We all know about the estates of Michael Jackson and Anna Nicole Smith, right? But what about Elizabeth Taylor, John Lennon, Marilyn Monroe, Heath Ledger, Elvis Presley, and John F. Kennedy, Jr.? Last week, the Reelz Channel premiered a new television series called Celebrity Legacies.
The documentary series explores a different celebrity each week, discussing their legacies, estates, and what they left behind: Feuding heirs? Mounting debt? Or a golden legacy glittered with fame and fortune?
The premiere episode delved into James Gandolfini. The late Soprano’s star died shockingly in 2013, leaving behind two young children — from two different marriages — and an estate plan that was, well, not exactly perfect.
That means his family was subjected to media scrutiny over his estate. Wills must pass through probate court (called Surrogate’s Court in New York), which means they are more expensive, stressful, and prone to family fighting than when legacies are protected through revocable living trusts. This is especially risky when there are children from two different marriages involved.
In Gandolfini’s case, we learned how his estate (estimated between $70 million and $80 million) was divided among his family members and others close to him, but he did not properly address his Italian property or think through whether his children would be ready to inherit millions of dollars when they are in their early twenties. His daughter, for example, will receive 20% of the balance of his assets that pass through probate court at the young age of 21. What if she’s not mature enough to handle it? It doesn’t matter; that’s what the will says, so that’s when she gets the money.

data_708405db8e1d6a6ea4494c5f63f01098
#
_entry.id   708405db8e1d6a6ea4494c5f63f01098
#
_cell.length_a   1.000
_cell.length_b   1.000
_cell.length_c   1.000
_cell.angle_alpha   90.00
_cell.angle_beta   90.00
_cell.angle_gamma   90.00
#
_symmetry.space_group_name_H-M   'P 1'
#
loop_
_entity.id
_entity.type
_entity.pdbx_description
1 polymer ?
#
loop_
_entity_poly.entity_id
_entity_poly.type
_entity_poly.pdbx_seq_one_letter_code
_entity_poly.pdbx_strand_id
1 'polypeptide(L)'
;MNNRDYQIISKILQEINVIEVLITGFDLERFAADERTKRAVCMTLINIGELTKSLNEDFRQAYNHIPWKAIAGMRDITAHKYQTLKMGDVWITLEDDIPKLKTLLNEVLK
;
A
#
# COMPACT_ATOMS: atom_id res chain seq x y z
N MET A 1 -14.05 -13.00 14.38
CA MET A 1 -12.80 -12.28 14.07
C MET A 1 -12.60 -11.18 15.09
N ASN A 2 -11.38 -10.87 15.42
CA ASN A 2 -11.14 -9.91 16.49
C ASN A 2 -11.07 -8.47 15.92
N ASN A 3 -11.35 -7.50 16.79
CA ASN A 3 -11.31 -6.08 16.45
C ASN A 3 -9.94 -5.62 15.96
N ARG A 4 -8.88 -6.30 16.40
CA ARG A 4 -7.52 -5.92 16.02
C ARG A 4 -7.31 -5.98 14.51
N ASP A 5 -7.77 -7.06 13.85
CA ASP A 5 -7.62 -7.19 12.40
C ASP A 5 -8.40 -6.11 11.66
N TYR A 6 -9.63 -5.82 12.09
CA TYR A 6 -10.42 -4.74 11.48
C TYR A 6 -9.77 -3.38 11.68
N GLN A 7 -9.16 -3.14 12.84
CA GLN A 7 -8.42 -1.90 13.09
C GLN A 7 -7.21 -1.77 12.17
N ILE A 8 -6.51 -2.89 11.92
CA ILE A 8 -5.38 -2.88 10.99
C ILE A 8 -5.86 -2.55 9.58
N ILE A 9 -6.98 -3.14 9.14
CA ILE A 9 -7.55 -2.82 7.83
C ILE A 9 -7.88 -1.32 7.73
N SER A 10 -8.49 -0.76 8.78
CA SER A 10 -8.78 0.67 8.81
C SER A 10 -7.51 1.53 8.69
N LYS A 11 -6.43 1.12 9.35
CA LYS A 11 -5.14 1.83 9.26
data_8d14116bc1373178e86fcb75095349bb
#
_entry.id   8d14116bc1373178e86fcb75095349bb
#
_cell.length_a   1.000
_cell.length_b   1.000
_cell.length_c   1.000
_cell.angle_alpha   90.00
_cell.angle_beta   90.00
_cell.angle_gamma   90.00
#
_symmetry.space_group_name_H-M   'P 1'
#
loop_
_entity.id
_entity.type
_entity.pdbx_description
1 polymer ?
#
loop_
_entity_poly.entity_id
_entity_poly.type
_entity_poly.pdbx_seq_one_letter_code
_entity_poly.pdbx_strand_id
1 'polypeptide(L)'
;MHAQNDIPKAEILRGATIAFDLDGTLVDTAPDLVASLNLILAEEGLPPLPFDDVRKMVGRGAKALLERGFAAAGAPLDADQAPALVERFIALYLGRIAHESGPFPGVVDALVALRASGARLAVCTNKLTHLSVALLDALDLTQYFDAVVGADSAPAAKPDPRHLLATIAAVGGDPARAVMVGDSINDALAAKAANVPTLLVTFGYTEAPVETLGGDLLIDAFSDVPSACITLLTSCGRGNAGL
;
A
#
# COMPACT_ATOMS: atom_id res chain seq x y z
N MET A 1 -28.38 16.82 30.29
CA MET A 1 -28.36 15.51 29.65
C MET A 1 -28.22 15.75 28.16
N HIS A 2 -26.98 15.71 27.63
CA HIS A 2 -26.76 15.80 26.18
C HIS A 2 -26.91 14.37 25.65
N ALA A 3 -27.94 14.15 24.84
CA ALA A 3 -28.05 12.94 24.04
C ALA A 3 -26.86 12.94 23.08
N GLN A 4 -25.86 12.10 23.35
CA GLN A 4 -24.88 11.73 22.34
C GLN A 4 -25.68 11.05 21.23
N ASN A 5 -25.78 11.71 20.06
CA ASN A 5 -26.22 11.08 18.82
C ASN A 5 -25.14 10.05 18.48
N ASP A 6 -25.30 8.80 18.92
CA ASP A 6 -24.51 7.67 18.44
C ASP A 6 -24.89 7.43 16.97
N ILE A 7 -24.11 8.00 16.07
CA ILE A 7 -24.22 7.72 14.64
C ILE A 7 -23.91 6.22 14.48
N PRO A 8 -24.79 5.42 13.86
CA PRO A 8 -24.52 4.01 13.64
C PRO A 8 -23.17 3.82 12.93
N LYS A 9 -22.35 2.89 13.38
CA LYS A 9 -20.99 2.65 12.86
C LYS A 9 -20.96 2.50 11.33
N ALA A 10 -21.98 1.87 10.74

While we always like talking about celebrity legacies and estates, celebrity estate stories can be used to educate people (including families and financial professionals) about how celebrity errors can help them protect their heirs. Many people mistakenly believe that estates of the rich and famous could never relate to them. In reality, we see the very same mistakes that celebrities make with their estate planning with regular families — often ending up in the exact same type of estate court battles — on a regular basis.
Celebrity Legacies Premiers James Gandolfini
So, each week when an episode of Celebrity Legacies airs, we will share our thoughts about the lessons that you can learn from each featured celebrity estate. These are great conversation starters to share with stubborn loved ones who may be reluctant to do their estate planning, or — for financial and legal professionals — opportune times to spark new dialogues with clients and prospects to help them.
What can you learn from Gandolfini’s Estate (even if you don’t have 70 million dollars)? Gandolfini was only 51 years old. He started his estate plan before he left for vacation, intending to complete it later. Six months passed by and he never completed his planning. Then, tragically, Gandolfini suffered a sudden heart attack while in Italy with his son. His incomplete estate planning led to the complications, publicity, and estate taxes that he could have (and should have) avoided.
Far too many people make the mistake of thinking they can worry about wills, trusts, and other estate planning documents down the road. Why wait until someday? Gandolfini’s heirs would have been much better off if he had completed his estate planning the right way and not procrastinated.
Does this seem obvious? For too many people, it’s not. In fact, studies show that as many as two-thirds of adults in our country don’t even have a simple will. So Gandolfini was actually ahead of the curve, even though his planning left much to be desired.
Celebrity Legacies airs Tuesday nights at 10 p.m. and Sunday afternoons, on the Reelz Channel.
Danielle and Andy Mayoras are co-authors of Trial & Heirs: Famous Fortune Fights! and attorneys with the Michigan law firm, Barron, Rosenberg, Mayoras & Mayoras, P.C. Click here to subscribe to their e-newsletter, The Trial & Heirs Update and learn more about their book. You can reach them at Contact@TrialAndHeirs.com.